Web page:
Today’s writing analogy is brought to you by my long-overdue viewing of the 24 hours of Le Mans. Yup. That’s right. I’m about to compare my writing and publishing experience to racing cars.
Let’s say I can do the writing part. Let’s say I’m a great driver of a fantastic writing machine. All my talent and passion and hard work with my vehicle won’t get me to the finish line of a race. I can’t fix the car’s tires, pump the fuel or tinker with the gearbox. I can’t keep up with the maintenance, do the repairs and drive at the same time. No one can.
|This is not a writer’s pit crew.|
I need a pit crew. There are aspects to this publishing gig that I cannot do myself. I need to face that reality as I move from amateur to pro status. I am an unknown beginner entering a race right along with a field of seasoned professionals. I need a solid team of devoted backers with me for every trip around the track if I ever expect to fight my way into the standings.
This isn’t about requesting a little help when I need it, or fielding opinions here and there. This is about not having to ask. It’s emotionally exhausting to have to repeatedly approach others with metaphorical hat in hand, begging for crumbs of attention over and over. It poisons every conversation I have with friends, and it reduces my fragile psyche to the useless, disgusting texture of pink slime.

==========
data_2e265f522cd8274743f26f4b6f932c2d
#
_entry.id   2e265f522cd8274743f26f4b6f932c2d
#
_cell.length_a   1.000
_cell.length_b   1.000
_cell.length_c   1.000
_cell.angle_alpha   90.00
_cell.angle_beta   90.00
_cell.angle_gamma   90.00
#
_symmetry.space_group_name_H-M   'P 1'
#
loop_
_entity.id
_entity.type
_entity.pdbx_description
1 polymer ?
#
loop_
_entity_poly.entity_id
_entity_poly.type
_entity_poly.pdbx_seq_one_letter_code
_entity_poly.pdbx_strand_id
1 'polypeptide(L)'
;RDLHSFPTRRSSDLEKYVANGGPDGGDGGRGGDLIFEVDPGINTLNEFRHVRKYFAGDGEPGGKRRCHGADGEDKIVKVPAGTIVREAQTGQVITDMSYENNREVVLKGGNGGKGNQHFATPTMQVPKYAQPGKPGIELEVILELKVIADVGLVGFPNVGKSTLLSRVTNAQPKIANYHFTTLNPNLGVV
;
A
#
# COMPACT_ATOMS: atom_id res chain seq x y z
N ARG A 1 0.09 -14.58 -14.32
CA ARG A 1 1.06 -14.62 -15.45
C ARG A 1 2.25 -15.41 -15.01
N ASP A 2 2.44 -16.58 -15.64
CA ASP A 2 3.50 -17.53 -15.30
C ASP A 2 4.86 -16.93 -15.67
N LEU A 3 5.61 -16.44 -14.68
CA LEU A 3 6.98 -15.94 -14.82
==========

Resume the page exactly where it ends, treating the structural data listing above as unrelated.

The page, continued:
When a race car goes into the pits, people swarm all over it without hesitation. The driver doesn’t ask for help. The need is anticipated. A bunch of specialists work together to get the vehicle ready for the next stage. The crew members tag in and out of the action, and they don’t do the same thing on every visit, but every time, that team works with the driver to get the car moving again.
After two solid years of writing effectively in isolation–years spent learning how to race, to stretch my analogy–I’ve spent the last few months struggling over each new word. The reasons finally gelled for me while I was watching that never-ending race coverage. I’m patching the gas line when I should be concentrating on the track. I’m concentrating on my weaknesses instead of my strengths. That’s a traumatic thing to do, mentally, and stressed minds do not create. They disintegrate.
I’m looking for a few special people willing to step up and say, “Yes, rely on us. You don’t have to wonder what will happen when you pull onto the shoulder with smoking tires and a bumper hanging loose. We will be there–ready, willing and able to put you in order and keep you up and running. We officially want to be part of your unpaid crazy venture into independent publishing. We want shoulder patches and matching teeshirts and mentions in the dedications. We want free books.”
Pit Task Descriptions:
Like members of a real pit crew, you might only be able to do one thing, or you might want to be on the line for every check-in. Beloved In-House Reader has volunteered for all these duties except cover art, but there’s only one of him. The idea is to get as many people doing each job, all at the same time.